Yeah, I just bought some, the Machiavellians is James Burnham’s analysis of four thinkers

that he regards as the Machiavellians.

It was Gaetano Moscow, Vilfredo Pareto, Georges Sorel, and I’m blanking on the Moscow Pareto,

Sorel, and Georges Michel.

And I just got Pareto’s autograph in the mail this week.

So he talks about freedom and liberty.

This interesting line that I’d like to get your opinion on in terms of resist and in

terms of liberty.

There’s no one force, he goes, quote, there’s no one force, no group, and no class that

is the preserver of liberty.

Liberty is preserved by those who are against the existing chief power.

Oppositions which do not express genuine social forces are as trivial in relation to entrenched

power as the old court jesters.

So, I mean, the question here is, can liberty, are you comfortable with that definition or

that view of liberty, of freedom, that at its highest ideal is expressed through the

resistance to the powerful as opposed to existing in its own?

I think his point, broadly speaking, which I agree with, is the only thing that can work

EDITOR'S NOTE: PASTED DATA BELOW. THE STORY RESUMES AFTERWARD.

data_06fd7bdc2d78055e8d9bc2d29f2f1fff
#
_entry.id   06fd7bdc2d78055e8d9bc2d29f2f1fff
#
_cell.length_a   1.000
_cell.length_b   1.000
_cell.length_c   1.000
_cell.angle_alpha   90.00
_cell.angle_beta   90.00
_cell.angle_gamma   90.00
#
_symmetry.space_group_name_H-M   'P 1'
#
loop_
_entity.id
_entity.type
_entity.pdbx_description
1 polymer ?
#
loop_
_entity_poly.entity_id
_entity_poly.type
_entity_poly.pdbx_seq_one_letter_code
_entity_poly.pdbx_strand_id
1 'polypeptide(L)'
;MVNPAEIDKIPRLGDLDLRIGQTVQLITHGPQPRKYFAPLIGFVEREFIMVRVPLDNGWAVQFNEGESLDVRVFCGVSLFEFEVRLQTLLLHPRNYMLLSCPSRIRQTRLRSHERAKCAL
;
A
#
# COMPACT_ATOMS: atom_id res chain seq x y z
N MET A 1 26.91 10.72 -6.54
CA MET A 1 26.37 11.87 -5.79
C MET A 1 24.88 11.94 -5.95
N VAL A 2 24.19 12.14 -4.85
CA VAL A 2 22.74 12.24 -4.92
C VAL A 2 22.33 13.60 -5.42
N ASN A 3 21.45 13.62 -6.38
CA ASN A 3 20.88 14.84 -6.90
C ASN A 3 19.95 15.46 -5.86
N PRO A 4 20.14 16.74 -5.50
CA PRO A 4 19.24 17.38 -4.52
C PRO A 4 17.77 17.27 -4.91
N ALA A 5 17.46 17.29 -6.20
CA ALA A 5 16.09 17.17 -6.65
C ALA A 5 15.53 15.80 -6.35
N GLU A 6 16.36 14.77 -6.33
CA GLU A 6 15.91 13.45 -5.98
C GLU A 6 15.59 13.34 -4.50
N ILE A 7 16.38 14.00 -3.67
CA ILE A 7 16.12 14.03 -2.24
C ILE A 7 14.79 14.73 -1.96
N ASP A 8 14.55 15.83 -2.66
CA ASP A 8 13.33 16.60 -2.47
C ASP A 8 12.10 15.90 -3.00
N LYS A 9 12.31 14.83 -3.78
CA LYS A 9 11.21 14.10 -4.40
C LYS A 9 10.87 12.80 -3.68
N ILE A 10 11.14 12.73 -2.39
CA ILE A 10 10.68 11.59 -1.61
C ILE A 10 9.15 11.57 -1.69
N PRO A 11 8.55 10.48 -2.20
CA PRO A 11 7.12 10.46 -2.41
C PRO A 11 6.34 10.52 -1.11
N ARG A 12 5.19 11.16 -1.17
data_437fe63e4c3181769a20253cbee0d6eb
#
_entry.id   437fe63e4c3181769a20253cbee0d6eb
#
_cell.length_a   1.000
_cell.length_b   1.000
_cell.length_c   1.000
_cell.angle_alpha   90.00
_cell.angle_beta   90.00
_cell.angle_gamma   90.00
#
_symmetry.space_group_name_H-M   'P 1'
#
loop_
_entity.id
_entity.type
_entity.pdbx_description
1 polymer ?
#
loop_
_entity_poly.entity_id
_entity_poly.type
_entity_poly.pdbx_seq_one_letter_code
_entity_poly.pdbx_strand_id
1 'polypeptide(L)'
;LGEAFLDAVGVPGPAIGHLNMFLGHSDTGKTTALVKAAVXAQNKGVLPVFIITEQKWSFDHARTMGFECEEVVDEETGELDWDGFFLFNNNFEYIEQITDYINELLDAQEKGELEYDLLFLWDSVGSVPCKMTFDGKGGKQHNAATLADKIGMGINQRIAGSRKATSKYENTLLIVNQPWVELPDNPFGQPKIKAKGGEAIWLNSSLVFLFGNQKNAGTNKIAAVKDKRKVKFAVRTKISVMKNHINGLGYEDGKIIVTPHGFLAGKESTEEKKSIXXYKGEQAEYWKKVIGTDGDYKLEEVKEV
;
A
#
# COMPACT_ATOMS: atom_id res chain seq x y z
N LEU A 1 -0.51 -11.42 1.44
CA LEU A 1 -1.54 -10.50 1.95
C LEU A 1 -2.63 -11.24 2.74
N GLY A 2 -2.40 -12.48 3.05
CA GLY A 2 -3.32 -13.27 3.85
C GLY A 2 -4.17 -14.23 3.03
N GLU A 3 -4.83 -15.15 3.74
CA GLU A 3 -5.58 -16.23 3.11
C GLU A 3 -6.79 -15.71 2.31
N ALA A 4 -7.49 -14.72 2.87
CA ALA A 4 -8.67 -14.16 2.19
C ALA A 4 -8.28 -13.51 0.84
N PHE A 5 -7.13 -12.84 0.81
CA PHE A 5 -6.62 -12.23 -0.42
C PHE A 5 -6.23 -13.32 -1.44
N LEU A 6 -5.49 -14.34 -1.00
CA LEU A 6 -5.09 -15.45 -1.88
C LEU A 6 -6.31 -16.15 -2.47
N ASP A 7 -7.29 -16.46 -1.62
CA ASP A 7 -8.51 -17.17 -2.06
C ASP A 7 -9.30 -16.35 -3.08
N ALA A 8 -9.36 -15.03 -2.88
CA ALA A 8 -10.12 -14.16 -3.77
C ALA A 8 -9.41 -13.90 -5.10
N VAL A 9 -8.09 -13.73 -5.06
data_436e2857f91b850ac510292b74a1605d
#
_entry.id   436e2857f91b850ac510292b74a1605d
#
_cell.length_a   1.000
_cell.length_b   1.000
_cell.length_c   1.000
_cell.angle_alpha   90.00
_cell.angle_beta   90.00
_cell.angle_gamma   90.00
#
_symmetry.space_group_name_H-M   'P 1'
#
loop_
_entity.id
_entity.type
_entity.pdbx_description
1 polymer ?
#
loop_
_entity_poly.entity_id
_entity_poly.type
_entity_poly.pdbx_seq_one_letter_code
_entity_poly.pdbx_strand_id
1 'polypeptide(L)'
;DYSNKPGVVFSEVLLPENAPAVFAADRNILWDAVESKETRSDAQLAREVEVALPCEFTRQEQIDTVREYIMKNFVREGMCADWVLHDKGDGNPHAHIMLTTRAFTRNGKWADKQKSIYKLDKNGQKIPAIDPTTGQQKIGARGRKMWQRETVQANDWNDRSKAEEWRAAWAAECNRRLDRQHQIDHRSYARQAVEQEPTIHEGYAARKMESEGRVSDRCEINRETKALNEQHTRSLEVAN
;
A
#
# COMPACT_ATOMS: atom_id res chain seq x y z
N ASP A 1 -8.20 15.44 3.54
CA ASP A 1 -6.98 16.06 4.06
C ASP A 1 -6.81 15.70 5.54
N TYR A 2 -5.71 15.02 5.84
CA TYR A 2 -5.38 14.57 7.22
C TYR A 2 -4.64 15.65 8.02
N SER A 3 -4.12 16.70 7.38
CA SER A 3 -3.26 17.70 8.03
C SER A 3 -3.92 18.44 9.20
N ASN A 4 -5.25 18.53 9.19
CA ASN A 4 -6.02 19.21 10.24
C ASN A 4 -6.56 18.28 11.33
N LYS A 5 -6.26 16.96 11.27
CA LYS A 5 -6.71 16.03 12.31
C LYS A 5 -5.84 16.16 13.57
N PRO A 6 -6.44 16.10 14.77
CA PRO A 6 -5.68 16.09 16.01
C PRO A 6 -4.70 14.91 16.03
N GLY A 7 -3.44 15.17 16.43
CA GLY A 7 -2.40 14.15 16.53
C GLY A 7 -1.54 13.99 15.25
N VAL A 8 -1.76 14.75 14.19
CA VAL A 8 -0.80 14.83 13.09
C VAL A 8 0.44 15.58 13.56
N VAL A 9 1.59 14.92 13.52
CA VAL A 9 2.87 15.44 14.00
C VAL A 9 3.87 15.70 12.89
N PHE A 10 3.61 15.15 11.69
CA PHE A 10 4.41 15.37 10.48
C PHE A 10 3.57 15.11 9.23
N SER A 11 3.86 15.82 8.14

to mitigate power is other power.

That talk is cheap and persuasion has very limited efficacy.

It’s like if there’s a burglar, right, and one person will give you a speech about property

rights and you shouldn’t be in this person’s house and the other person has a gun, it’s

clear which is going to be more persuasive.

Yeah, but can’t you just be free without the struggle, without this conflict?

What I’m uncomfortable with this view is how closely it links freedom and conflict.

Like, why does this world have to have conflict for you to be free?

Can’t, I mean, it’s, and part of it is just emphasis.

Well, you weren’t just saying suffering is what leads to joy.

See, and now you’re in agreement.

Thank you.

That’s, I just did that just so you can come around and agree.

I win.

Next topic.

Wow, I’m playing 3D chess here.